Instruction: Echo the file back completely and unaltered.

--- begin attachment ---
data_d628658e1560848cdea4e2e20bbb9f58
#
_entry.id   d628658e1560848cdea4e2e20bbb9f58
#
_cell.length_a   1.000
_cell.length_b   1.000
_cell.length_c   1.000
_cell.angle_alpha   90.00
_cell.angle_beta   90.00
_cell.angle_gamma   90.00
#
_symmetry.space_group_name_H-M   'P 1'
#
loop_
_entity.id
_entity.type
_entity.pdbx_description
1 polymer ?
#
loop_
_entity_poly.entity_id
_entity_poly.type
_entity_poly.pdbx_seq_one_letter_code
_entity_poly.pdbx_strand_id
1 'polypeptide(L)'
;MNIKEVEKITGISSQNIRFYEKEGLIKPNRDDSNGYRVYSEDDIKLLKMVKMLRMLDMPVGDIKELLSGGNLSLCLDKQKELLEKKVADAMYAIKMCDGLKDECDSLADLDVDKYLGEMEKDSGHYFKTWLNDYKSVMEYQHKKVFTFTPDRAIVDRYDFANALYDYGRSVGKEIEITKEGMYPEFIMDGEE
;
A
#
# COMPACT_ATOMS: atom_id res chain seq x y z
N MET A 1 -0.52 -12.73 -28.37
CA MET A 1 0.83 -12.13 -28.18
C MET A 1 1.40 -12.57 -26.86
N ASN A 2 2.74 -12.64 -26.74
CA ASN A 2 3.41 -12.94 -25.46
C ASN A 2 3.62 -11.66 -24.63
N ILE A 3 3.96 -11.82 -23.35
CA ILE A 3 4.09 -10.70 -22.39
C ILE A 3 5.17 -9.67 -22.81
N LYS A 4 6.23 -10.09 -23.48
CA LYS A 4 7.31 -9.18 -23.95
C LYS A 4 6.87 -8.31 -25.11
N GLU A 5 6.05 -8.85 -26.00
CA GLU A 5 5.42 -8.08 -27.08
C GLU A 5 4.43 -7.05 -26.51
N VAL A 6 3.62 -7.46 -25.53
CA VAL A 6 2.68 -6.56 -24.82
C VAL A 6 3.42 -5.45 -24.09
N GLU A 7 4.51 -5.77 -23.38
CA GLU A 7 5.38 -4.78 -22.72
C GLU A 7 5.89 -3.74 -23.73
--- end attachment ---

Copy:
data_d628658e1560848cdea4e2e20bbb9f58
#
_entry.id   d628658e1560848cdea4e2e20bbb9f58
#
_cell.length_a   1.000
_cell.length_b   1.000
_cell.length_c   1.000
_cell.angle_alpha   90.00
_cell.angle_beta   90.00
_cell.angle_gamma   90.00
#
_symmetry.space_group_name_H-M   'P 1'
#
loop_
_entity.id
_entity.type
_entity.pdbx_description
1 polymer ?
#
loop_
_entity_poly.entity_id
_entity_poly.type
_entity_poly.pdbx_seq_one_letter_code
_entity_poly.pdbx_strand_id
1 'polypeptide(L)'
;MNIKEVEKITGISSQNIRFYEKEGLIKPNRDDSNGYRVYSEDDIKLLKMVKMLRMLDMPVGDIKELLSGGNLSLCLDKQKELLEKKVADAMYAIKMCDGLKDECDSLADLDVDKYLGEMEKDSGHYFKTWLNDYKSVMEYQHKKVFTFTPDRAIVDRYDFANALYDYGRSVGKEIEITKEGMYPEFIMDGEE
;
A
#
# COMPACT_ATOMS: atom_id res chain seq x y z
N MET A 1 -0.52 -12.73 -28.37
CA MET A 1 0.83 -12.13 -28.18
C MET A 1 1.40 -12.57 -26.86
N ASN A 2 2.74 -12.64 -26.74
CA ASN A 2 3.41 -12.94 -25.46
C ASN A 2 3.62 -11.66 -24.63
N ILE A 3 3.96 -11.82 -23.35
CA ILE A 3 4.09 -10.70 -22.39
C ILE A 3 5.17 -9.67 -22.81
N LYS A 4 6.23 -10.09 -23.48
CA LYS A 4 7.31 -9.18 -23.95
C LYS A 4 6.87 -8.31 -25.11
N GLU A 5 6.05 -8.85 -26.00
CA GLU A 5 5.42 -8.08 -27.08
C GLU A 5 4.43 -7.05 -26.51
N VAL A 6 3.62 -7.46 -25.53
CA VAL A 6 2.68 -6.56 -24.82
C VAL A 6 3.42 -5.45 -24.09
N GLU A 7 4.51 -5.77 -23.38
CA GLU A 7 5.38 -4.78 -22.72
C GLU A 7 5.89 -3.74 -23.73